End-of-life care (or EoLC) refers to health care for a person with a terminal condition that has become advanced, progressive, and/or incurable. End-of-life care requires a range of decisions, including questions of palliative care, patients' right to self-determination (of treatment, life), medical experimentation, the ethics and efficacy of extraordinary or hazardous medical interventions, and the ethics and efficacy even of continued routine medical interventions.
In addition, end-of-life often touches upon rationing and the allocation of resources in hospitals and national medical systems. Such decisions are informed both by technical, medical considerations, economic factors as well as bioethics. In addition, end-of-life treatments are subject to considerations of patient autonomy.
In most advanced countries, medical spending on those in the last twelve months of life makes up roughly 10% of total aggregate medical spending, and spending on those in the last three years of life can account for up to 25%. Whether or not a physician would be surprised if a person was dead within a set period of time was somewhat accurate at predicting end of life.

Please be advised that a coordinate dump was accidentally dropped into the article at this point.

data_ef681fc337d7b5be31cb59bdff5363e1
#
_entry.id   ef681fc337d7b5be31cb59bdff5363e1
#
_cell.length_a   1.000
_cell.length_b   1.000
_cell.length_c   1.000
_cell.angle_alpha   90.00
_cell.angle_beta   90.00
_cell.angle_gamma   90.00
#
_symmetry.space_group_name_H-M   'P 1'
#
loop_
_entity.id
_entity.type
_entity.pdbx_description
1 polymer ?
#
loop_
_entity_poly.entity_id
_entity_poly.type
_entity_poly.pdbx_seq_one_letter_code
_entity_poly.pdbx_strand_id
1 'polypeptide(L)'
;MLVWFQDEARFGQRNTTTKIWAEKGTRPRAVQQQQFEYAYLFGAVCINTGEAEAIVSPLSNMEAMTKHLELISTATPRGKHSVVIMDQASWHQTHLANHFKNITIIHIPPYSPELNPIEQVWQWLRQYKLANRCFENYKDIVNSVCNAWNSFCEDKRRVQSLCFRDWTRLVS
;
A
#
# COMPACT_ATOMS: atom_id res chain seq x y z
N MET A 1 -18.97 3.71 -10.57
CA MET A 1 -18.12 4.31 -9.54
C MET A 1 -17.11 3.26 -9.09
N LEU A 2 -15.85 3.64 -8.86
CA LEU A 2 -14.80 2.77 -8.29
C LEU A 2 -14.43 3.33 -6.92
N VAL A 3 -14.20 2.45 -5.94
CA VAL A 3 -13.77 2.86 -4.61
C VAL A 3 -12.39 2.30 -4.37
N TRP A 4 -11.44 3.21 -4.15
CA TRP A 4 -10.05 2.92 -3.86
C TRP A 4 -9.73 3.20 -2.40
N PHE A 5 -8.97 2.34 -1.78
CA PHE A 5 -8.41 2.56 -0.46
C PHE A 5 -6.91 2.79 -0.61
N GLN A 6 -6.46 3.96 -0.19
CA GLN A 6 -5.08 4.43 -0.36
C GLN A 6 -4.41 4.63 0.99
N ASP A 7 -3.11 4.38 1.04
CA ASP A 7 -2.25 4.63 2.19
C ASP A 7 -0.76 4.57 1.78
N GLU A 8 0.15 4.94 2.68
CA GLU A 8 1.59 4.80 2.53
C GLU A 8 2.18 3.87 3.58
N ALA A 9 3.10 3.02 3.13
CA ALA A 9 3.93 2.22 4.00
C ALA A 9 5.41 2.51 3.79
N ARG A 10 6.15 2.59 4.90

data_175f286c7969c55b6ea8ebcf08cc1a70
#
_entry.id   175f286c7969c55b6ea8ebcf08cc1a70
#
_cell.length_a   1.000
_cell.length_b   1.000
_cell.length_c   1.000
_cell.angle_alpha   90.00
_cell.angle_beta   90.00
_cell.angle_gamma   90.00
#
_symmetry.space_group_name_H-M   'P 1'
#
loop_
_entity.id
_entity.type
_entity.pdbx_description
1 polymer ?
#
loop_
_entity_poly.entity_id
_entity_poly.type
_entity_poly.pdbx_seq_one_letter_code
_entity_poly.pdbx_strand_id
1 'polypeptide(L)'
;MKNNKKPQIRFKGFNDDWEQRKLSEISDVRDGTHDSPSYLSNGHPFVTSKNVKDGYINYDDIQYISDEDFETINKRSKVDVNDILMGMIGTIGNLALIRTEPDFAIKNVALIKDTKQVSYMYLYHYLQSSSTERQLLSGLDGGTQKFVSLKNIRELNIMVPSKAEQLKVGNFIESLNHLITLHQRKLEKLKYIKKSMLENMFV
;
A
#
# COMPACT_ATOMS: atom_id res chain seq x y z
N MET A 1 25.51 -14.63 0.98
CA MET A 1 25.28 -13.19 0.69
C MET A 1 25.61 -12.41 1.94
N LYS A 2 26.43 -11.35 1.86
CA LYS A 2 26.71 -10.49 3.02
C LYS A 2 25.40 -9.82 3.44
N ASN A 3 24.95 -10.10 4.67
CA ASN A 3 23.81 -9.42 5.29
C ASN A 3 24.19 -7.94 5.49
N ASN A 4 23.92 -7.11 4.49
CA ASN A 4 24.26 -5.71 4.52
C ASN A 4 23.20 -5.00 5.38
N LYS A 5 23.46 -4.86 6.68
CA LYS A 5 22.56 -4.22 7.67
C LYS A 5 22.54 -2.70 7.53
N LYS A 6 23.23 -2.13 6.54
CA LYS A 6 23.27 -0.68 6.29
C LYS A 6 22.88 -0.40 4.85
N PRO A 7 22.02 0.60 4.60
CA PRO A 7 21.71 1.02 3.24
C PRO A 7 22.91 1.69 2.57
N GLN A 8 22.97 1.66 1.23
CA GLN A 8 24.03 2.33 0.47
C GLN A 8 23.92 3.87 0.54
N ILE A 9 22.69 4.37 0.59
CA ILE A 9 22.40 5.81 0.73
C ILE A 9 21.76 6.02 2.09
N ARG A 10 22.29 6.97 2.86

Care in the final days and hours of life
- Fragmented, dysfunctional, or grieving families are often unable to make timely decisions that respect the patient's wishes and values. This can result in over-treatment, under-treatment, and other problems. For example, family members may differ over whether life extension or life quality is the main goal of treatment.
- Family members may also be unable to grasp the inevitability of death and the risks and effects of medical and non-medical interventions. They may demand common treatments, such as antibiotics for pneumonia, or drugs to reduce high blood pressure without wondering whether that person might prefer dying quickly of pneumonia or a heart attack to a long-drawn-out decline in a skilled care facility. Some treatments, such as pureed foods for a person who has trouble swallowing or IV fluids for a person who is actively dying, seem harmless, but can significantly prolong the process of dying.
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Anesthesiology Case Reports